This longish poem, Seventeen in 1962, is a pretty accurate description of my first job in Nundah, Brisbane, in 1962. I was a stranger in the city. My family came from around Sydney, and had just retreated, nearly bankrupt, from a failed migration to north Queensland where southerners were unwelcome. The bitterness of tone persisted for much of my first ten years in unskilled jobs after leaving high school, partly perhaps from disappointment after having topped the school academically, then colliding with the incomprehension of working class parents and the indifference of general Australian culture. The people I knew or met seemed to resent intellectual curiosity. They wanted to be respected vegetables in a very small garden plot. As a complete outsider without money or any social skills at all, it was a friendless time.
Seventeen in 1962
The wait was over, the growing done,
Just the filling out to come;
Time of promise, time to fear,
First job, be-clerked, minnowed and shoaled
With the eight o’clock tide, be-tied.
And the manager, Minikin, said marry yourself
To the company, boy-man to be made;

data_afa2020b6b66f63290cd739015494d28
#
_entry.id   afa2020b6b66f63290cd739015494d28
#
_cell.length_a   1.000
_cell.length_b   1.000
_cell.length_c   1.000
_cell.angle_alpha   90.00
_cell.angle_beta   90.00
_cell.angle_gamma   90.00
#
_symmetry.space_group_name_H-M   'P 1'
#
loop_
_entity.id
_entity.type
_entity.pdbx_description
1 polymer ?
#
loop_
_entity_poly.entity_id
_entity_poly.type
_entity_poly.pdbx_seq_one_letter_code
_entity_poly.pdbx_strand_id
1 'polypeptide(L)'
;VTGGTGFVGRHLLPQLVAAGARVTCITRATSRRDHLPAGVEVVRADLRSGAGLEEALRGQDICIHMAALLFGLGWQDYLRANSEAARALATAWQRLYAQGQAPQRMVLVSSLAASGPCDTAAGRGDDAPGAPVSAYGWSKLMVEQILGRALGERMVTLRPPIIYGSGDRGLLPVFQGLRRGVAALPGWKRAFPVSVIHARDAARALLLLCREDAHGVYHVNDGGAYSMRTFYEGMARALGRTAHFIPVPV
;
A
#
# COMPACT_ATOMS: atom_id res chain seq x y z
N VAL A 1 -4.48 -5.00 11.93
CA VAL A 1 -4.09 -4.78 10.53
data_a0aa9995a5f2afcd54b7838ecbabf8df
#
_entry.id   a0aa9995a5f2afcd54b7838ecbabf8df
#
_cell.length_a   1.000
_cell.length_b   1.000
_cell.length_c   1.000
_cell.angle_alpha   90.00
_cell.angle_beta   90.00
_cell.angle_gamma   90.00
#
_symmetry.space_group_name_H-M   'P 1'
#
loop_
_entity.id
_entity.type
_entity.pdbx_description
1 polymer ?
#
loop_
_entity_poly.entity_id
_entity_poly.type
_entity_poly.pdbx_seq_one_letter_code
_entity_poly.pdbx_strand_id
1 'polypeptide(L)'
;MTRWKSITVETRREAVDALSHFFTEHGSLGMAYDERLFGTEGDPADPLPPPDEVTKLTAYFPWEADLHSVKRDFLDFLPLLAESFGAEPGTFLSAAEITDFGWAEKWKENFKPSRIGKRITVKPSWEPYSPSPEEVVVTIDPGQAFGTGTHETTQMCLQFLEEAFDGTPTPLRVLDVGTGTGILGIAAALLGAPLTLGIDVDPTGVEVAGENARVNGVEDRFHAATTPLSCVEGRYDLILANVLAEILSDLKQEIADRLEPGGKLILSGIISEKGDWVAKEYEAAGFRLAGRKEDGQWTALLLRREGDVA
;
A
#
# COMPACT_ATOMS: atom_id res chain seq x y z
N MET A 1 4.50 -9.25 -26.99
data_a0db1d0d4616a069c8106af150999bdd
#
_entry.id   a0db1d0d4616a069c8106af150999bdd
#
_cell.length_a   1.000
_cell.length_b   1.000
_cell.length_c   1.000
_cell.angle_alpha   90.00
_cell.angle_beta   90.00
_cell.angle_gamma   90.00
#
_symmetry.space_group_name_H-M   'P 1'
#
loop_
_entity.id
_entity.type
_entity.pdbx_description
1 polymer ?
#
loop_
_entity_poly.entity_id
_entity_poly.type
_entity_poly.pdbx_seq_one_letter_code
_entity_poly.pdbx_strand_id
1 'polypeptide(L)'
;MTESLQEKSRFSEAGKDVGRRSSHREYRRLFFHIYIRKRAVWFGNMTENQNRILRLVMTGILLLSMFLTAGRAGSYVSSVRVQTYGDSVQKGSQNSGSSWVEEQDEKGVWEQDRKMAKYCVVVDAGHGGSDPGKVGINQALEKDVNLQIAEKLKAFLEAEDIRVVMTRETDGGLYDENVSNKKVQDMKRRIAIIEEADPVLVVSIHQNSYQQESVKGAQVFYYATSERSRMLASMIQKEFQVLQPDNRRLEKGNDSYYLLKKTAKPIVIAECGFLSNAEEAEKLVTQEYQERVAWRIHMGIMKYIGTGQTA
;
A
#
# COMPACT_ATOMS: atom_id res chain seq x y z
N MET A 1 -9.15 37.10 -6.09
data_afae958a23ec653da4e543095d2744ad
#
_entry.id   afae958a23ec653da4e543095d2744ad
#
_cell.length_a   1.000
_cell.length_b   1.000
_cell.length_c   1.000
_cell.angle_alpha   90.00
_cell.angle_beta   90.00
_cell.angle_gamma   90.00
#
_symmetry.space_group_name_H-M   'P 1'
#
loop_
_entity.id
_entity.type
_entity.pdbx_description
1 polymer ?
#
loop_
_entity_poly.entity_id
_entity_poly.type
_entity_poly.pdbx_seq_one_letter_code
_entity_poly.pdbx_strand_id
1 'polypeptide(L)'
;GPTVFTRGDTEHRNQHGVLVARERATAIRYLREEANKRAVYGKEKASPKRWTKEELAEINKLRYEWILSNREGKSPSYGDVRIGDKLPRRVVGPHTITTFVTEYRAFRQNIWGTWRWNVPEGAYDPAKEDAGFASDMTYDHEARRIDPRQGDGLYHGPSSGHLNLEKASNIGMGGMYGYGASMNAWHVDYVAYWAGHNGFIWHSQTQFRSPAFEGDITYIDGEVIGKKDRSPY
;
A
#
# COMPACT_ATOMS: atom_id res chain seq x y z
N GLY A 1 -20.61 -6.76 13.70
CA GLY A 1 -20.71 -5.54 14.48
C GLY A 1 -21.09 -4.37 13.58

Tuck in your shirt and swear
Here will be done as your elders have done,
Let all debtors be blessed, amen
And wipe the smirk off your face.
He watched them parked, bum to chair
Head to harness, ear to phone,
Smiling brightly right on cue.
Selling paint was the mission here;
Salesmen had all claims to glory.
He the sludge, untouched by praise –
Add the numbers, count the hours,
Keep you head down boy!
They put him there one sultry day
And shrugged; did Benson err?
He always got the numbers right, that man,
And chose the boy for brains, he thought,
Or marks at school, or maybe his big ears –
It didn’t work …
For brains are apt to think, and thinking dream;
And boys are apt to drown
When tides of years come in upon the man.
Nine months he watched the numbers drift
In spiky, ink-stained lines, and wondered
This boy-man, what thin life
Could come from cans of paint; could almost understand
The fleeting pain in harried salesmen’s jokes,
Or pale Benson, boxed in glass and brilliantine,
The dour mentor, office manager and guide,
Rushing to his Baptist god for hope.
Was this all? Was this ambition’s end?
The bleak routine of cataloguing days
That fled on unmarked feet? Should he court
And marry such a fate, then marry
bed and breed with some slim, simple-minded girl
To pass on the ledger’s pen before he fell?
He wept. It had to stop.
The wait was over, the dying done;
Just the killing of dreams to come.
Stripped of promise, stripped of fear,
Armed with doubt, he snarled
And slammed the door. Threw the dice,
Picked up the card: it shouted
Break out of jail !! Be damned…